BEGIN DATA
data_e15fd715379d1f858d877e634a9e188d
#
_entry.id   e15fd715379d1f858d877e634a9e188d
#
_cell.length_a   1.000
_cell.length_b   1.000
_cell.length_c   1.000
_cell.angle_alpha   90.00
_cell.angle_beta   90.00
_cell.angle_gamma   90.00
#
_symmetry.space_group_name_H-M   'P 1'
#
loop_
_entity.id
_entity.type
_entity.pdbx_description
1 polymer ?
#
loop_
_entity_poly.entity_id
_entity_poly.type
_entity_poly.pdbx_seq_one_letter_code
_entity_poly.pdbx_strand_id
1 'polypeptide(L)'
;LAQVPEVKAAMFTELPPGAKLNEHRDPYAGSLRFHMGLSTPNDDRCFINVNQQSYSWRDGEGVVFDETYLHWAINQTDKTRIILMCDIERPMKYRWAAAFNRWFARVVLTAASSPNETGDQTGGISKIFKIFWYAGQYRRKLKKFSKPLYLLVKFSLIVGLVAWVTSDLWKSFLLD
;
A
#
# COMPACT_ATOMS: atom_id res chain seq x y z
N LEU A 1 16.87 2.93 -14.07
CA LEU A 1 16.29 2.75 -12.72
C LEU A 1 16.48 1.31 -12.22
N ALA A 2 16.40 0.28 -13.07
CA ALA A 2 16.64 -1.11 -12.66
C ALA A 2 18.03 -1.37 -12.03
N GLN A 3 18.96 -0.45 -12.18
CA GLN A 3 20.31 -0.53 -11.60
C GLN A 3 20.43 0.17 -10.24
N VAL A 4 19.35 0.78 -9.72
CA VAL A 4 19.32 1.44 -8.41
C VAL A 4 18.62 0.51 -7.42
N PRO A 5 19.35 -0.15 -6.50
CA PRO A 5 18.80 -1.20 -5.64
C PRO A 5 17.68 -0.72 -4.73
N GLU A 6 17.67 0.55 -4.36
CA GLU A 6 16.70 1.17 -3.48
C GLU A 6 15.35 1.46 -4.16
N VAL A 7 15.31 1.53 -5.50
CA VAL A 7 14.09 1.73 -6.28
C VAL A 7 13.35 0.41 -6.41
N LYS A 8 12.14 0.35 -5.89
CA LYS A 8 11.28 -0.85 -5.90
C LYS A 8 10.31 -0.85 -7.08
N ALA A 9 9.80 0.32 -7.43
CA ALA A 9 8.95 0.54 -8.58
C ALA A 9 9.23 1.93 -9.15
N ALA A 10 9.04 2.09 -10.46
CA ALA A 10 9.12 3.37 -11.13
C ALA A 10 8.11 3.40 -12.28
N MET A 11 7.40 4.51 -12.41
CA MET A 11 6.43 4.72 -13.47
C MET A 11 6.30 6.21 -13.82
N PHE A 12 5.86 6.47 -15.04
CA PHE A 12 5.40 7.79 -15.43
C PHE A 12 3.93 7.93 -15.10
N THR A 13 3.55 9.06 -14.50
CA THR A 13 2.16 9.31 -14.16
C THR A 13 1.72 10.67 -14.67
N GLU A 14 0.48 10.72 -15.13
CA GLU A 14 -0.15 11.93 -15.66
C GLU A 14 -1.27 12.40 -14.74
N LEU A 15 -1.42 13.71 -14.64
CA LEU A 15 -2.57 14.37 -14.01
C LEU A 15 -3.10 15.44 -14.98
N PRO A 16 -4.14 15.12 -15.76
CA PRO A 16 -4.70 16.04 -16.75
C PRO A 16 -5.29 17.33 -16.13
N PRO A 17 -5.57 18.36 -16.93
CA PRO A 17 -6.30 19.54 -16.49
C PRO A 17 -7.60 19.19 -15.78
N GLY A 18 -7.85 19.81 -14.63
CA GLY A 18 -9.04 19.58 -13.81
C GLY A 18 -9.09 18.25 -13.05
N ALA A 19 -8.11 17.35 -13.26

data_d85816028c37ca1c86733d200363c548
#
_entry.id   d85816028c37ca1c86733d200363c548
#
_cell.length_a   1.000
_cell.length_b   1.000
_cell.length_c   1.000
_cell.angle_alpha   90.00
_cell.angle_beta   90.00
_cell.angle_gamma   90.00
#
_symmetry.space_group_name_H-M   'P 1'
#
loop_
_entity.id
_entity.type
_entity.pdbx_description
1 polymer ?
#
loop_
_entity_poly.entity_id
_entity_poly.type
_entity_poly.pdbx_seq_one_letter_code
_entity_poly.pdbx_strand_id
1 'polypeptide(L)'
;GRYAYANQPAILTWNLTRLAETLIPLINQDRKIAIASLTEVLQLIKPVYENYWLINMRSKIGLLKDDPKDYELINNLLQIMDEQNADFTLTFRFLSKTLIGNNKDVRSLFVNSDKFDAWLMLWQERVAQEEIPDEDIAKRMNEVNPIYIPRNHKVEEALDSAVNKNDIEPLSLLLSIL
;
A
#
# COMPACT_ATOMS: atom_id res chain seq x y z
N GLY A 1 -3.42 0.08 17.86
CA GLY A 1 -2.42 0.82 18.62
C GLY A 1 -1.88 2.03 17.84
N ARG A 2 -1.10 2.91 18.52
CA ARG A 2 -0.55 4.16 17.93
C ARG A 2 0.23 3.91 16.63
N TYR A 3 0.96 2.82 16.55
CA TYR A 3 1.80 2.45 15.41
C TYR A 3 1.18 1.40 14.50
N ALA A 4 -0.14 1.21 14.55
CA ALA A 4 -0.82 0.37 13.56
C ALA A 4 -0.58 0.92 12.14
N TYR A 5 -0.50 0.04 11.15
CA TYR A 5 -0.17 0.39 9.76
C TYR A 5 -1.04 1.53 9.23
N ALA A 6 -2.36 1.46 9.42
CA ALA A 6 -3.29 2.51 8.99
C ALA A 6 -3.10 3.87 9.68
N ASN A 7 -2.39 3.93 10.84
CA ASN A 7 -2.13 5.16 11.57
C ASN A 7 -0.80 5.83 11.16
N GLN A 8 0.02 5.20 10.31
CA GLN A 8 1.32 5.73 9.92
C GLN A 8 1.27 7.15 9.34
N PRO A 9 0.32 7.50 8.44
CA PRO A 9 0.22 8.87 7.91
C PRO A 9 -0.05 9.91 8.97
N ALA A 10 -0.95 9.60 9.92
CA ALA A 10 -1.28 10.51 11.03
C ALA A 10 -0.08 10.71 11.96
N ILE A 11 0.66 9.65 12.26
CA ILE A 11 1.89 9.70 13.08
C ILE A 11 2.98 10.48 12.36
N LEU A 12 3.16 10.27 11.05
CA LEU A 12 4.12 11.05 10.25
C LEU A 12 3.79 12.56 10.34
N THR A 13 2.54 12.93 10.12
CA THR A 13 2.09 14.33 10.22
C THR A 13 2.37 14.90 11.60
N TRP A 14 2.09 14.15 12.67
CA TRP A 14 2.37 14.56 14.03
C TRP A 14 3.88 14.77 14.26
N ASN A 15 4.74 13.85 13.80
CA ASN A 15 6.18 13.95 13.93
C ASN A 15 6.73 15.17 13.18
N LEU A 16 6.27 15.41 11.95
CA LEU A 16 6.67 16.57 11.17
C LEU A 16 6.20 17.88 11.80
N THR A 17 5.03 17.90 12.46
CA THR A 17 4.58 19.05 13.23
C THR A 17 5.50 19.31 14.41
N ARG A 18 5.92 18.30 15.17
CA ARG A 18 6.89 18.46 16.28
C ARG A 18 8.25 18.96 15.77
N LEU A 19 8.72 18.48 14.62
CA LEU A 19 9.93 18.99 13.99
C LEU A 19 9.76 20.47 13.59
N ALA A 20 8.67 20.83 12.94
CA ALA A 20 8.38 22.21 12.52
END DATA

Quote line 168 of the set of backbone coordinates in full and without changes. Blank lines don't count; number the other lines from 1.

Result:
CA ARG A 18 6.89 18.46 16.28